In the weeks before Bernard Madoff's arrest, Eleanor Squillari said she watched as her longtime boss changed.
Squillari, the disgraced financier's secretary for more than 20 years, she would often see Madoff staring off into space. He took his blood pressure frequently and stopped reading his mail, she said.
Then, on Dec. 10, 2008, Squillari knew something strange was going on. She watched as Madoff, his brother and his sons had what appeared to be a tense meeting in the office. Madoff appeared so shaken his sons had to help him put on his coat, she told "Good Morning America."
Earlier that morning, she said, Madoff's wife Ruth had tried to sneak past her desk. She had come into the office to withdraw $10 million from her personal account.
The next day, Madoff was arrested for perpetrating what is believed to be the largest Ponzi scheme in U.S. history.
According to Squillari, Madoff's wife was completely devoted to him and was involved in the day to day operations of the company. Madoff once told Squillari that he had his wife watching the company's books because "nothing gets by her," Squillari said.
As Madoff's secretary for more than 20 years, Squillari got to know the disgraced financier better than most people.
She says he was beloved by everyone who knew him, but could also be something of a rogue at the office. He once unzipped his pants in front of her; another time he tried to pat her on the behind. She says his appointment book was filled with massage parlors.
Madoff's carefully crafted financial façade unraveled in December and sent shockwaves down Wall Street when it was revealed. His $65 billion fraud swindled celebrities, politicians, employees and even friends.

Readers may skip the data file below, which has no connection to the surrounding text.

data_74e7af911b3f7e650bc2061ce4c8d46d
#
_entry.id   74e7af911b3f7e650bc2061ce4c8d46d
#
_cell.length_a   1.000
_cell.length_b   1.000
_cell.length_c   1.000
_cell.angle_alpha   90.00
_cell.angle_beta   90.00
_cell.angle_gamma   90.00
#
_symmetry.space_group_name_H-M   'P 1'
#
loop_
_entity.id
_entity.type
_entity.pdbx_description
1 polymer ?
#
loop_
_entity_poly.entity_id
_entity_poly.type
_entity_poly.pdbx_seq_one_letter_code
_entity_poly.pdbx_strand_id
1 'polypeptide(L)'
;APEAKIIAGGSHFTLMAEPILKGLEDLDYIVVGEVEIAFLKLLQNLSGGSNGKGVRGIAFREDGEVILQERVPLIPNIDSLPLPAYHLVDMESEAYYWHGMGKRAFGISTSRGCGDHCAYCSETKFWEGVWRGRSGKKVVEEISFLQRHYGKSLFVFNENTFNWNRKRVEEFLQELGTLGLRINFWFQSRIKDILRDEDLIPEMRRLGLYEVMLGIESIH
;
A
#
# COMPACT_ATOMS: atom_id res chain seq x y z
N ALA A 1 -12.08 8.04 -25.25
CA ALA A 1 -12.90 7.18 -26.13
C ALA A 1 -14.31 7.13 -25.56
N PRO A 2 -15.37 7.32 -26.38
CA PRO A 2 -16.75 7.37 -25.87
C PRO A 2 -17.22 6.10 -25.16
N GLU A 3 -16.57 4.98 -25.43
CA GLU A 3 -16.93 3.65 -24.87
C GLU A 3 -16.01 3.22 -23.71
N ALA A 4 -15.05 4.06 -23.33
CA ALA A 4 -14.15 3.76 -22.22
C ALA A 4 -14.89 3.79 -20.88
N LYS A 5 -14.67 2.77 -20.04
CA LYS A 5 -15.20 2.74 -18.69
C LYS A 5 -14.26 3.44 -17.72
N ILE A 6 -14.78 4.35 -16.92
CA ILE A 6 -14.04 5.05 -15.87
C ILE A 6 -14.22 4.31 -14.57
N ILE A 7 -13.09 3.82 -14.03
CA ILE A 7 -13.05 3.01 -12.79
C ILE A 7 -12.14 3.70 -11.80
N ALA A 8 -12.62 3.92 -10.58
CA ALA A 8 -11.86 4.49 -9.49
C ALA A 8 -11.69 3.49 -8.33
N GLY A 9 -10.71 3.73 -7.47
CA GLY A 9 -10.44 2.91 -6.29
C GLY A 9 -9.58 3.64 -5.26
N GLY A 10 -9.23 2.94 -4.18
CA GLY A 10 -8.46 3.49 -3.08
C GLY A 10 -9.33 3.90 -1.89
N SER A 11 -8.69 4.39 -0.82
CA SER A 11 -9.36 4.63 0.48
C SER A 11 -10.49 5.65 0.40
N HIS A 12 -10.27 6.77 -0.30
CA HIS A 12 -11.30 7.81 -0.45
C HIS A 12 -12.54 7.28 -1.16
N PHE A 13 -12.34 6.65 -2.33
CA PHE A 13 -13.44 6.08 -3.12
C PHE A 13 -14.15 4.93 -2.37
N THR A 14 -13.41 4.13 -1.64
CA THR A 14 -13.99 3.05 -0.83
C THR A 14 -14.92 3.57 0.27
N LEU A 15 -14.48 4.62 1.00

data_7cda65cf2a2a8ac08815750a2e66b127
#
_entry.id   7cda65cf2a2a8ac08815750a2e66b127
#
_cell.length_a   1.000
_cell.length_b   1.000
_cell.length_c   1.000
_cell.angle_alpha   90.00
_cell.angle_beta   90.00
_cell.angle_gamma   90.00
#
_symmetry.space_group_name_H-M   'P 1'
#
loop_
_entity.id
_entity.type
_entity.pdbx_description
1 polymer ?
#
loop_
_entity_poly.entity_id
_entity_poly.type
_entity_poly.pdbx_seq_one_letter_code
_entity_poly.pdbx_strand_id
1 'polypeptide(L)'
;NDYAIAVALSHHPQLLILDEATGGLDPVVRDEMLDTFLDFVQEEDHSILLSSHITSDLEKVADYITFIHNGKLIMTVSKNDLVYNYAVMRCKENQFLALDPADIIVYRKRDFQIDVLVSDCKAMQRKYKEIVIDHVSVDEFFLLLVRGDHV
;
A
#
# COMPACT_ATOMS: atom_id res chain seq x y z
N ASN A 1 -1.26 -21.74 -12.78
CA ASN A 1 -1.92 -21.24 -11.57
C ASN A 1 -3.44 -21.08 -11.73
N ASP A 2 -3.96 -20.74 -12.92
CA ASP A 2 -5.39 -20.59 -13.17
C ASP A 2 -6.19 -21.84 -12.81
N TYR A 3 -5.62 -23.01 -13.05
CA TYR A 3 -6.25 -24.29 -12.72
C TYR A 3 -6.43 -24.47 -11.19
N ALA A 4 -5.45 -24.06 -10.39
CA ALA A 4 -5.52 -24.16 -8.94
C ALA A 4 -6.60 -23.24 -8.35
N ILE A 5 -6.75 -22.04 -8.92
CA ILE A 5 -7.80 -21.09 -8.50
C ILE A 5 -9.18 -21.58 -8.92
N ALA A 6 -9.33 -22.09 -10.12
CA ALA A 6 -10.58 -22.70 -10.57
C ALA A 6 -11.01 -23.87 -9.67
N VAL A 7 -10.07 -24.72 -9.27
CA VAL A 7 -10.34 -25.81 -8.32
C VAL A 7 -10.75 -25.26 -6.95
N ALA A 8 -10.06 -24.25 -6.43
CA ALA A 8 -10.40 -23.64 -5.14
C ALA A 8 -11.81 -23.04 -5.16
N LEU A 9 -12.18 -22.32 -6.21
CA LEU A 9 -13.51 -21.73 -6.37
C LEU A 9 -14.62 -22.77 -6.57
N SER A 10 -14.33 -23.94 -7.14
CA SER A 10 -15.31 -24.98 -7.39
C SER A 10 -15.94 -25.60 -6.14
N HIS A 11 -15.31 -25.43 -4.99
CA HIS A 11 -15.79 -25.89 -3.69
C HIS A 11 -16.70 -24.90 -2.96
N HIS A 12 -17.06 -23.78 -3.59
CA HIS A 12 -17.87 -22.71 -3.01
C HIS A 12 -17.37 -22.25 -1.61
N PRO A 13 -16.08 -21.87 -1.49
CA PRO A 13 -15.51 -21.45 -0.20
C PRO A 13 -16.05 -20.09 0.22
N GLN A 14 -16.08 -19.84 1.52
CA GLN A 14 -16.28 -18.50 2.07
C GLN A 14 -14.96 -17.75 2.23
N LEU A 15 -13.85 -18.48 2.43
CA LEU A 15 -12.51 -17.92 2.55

In April the convicted con artist celebrated his 71st birthday at a federal prison in lower Manhattan where he is being held while he awaits his sentencing hearing June 16.
Squillari said a story Madoff told her years earlier about a friend whose secretary stole millions of dollars now sticks out in her mind.
"He said, 'You know what happens is, it starts out with you taking a little bit, maybe a few hundred, maybe a few thousand, you get comfortable with that, and before you know it, it snowballs into something big," Squillari claims Madoff told her.
Now known as #61727-054, Madoff may have the ire of thousands of victims, but he also has the love of his wife of more than 45 years, Ruth Madoff.
Ruth visited her husband in the Metropolitan Correctional Center where no conjugal visits are allowed.
Ruth has told members of her family that she still loves her husband, but that she feels shunned and lonely because of her husband's fraud that cheated thousands of people.
The government has seized the Madoffs' vacation home in Palm Beach, Fla., their 70-foot luxury yacht and a smaller boat.
Ruth is fighting to maintain their two-story penthouse apartment in Manhattan and more than $62 million she claims belongs to her, independent of her husband's criminal activities.
Madoff entered a guilty plea in March to 11 counts including fraud and perjury.
He told U.S. District court judge Denny Chin, "I cannot adequately express how sorry I am for what I have done."
Federal prosecutors are in plea negotiations with at least two of the people suspected by investigators of helping Madoff pull off his scheme, accountant David Friehling and long-time Madoff employee Frank DiPascali.
DiPascali told ABCNews.com he could not comment "right now."
Investigators say DiPascali played a key role in "cooking the books" by recording bogus stock trades. His plea negotiations were first reported by Fortune Magazine. His lawyer did not return calls seeking comment.
Friehling also could not be reached for comment. In a court filing, prosecutors acknowledged ongoing negotiations with Madoff's accountant. Friehling signed off on yearly reports that federal prosecutors say covered up Madoff's Ponzi scheme.